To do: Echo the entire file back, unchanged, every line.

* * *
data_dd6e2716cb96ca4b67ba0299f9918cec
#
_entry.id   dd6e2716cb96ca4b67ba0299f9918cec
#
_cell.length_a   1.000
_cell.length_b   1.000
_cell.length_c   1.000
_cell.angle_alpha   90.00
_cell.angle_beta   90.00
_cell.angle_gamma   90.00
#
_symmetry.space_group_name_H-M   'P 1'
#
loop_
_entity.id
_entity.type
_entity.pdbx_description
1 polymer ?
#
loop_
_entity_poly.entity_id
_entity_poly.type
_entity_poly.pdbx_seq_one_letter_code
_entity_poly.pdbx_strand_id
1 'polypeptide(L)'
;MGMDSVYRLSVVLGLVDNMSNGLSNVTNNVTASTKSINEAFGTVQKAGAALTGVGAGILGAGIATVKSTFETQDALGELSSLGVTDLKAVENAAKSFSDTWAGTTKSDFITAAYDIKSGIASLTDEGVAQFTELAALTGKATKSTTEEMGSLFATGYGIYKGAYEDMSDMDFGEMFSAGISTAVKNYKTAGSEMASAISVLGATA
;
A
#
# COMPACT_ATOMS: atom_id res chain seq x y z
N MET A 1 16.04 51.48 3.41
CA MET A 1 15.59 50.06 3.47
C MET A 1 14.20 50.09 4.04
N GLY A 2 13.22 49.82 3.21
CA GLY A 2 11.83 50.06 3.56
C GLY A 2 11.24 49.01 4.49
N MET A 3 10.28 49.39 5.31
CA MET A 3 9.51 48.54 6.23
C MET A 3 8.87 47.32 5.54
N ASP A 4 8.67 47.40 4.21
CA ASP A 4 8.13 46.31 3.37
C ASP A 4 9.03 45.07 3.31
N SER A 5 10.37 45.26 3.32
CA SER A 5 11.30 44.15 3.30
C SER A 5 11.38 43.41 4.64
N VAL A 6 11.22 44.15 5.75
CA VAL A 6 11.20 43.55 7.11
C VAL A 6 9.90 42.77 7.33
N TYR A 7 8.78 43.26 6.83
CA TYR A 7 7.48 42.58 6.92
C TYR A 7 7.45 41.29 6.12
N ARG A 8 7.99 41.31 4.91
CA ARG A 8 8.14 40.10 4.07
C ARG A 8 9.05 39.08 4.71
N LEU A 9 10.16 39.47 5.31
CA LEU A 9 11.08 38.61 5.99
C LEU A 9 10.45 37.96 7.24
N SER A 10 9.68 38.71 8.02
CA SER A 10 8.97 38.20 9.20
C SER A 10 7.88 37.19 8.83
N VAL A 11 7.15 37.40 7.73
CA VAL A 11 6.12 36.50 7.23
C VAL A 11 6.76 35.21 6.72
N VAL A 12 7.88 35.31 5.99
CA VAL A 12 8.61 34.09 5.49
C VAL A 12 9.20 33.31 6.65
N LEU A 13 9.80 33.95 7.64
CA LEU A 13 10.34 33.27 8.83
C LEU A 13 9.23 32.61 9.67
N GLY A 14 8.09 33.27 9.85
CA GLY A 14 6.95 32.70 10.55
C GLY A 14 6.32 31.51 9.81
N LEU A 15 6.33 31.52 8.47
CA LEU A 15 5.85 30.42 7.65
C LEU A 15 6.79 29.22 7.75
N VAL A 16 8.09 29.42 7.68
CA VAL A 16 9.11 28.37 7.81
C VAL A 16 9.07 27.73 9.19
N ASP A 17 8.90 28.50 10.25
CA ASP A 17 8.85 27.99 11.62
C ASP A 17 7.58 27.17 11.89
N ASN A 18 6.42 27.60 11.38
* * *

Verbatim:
data_dd6e2716cb96ca4b67ba0299f9918cec
#
_entry.id   dd6e2716cb96ca4b67ba0299f9918cec
#
_cell.length_a   1.000
_cell.length_b   1.000
_cell.length_c   1.000
_cell.angle_alpha   90.00
_cell.angle_beta   90.00
_cell.angle_gamma   90.00
#
_symmetry.space_group_name_H-M   'P 1'
#
loop_
_entity.id
_entity.type
_entity.pdbx_description
1 polymer ?
#
loop_
_entity_poly.entity_id
_entity_poly.type
_entity_poly.pdbx_seq_one_letter_code
_entity_poly.pdbx_strand_id
1 'polypeptide(L)'
;MGMDSVYRLSVVLGLVDNMSNGLSNVTNNVTASTKSINEAFGTVQKAGAALTGVGAGILGAGIATVKSTFETQDALGELSSLGVTDLKAVENAAKSFSDTWAGTTKSDFITAAYDIKSGIASLTDEGVAQFTELAALTGKATKSTTEEMGSLFATGYGIYKGAYEDMSDMDFGEMFSAGISTAVKNYKTAGSEMASAISVLGATA
;
A
#
# COMPACT_ATOMS: atom_id res chain seq x y z
N MET A 1 16.04 51.48 3.41
CA MET A 1 15.59 50.06 3.47
C MET A 1 14.20 50.09 4.04
N GLY A 2 13.22 49.82 3.21
CA GLY A 2 11.83 50.06 3.56
C GLY A 2 11.24 49.01 4.49
N MET A 3 10.28 49.39 5.31
CA MET A 3 9.51 48.54 6.23
C MET A 3 8.87 47.32 5.54
N ASP A 4 8.67 47.40 4.21
CA ASP A 4 8.13 46.31 3.37
C ASP A 4 9.03 45.07 3.31
N SER A 5 10.37 45.26 3.32
CA SER A 5 11.30 44.15 3.30
C SER A 5 11.38 43.41 4.64
N VAL A 6 11.22 44.15 5.75
CA VAL A 6 11.20 43.55 7.11
C VAL A 6 9.90 42.77 7.33
N TYR A 7 8.78 43.26 6.83
CA TYR A 7 7.48 42.58 6.92
C TYR A 7 7.45 41.29 6.12
N ARG A 8 7.99 41.31 4.91
CA ARG A 8 8.14 40.10 4.07
C ARG A 8 9.05 39.08 4.71
N LEU A 9 10.16 39.47 5.31
CA LEU A 9 11.08 38.61 5.99
C LEU A 9 10.45 37.96 7.24
N SER A 10 9.68 38.71 8.02
CA SER A 10 8.97 38.20 9.20
C SER A 10 7.88 37.19 8.83
N VAL A 11 7.15 37.40 7.73
CA VAL A 11 6.12 36.50 7.23
C VAL A 11 6.76 35.21 6.72
N VAL A 12 7.88 35.31 5.99
CA VAL A 12 8.61 34.09 5.49
C VAL A 12 9.20 33.31 6.65
N LEU A 13 9.80 33.95 7.64
CA LEU A 13 10.34 33.27 8.83
C LEU A 13 9.23 32.61 9.67
N GLY A 14 8.09 33.27 9.85
CA GLY A 14 6.95 32.70 10.55
C GLY A 14 6.32 31.51 9.81
N LEU A 15 6.33 31.52 8.47
CA LEU A 15 5.85 30.42 7.65
C LEU A 15 6.79 29.22 7.75
N VAL A 16 8.09 29.42 7.68
CA VAL A 16 9.11 28.37 7.81
C VAL A 16 9.07 27.73 9.19
N ASP A 17 8.90 28.50 10.25
CA ASP A 17 8.85 27.99 11.62
C ASP A 17 7.58 27.17 11.89
N ASN A 18 6.42 27.60 11.38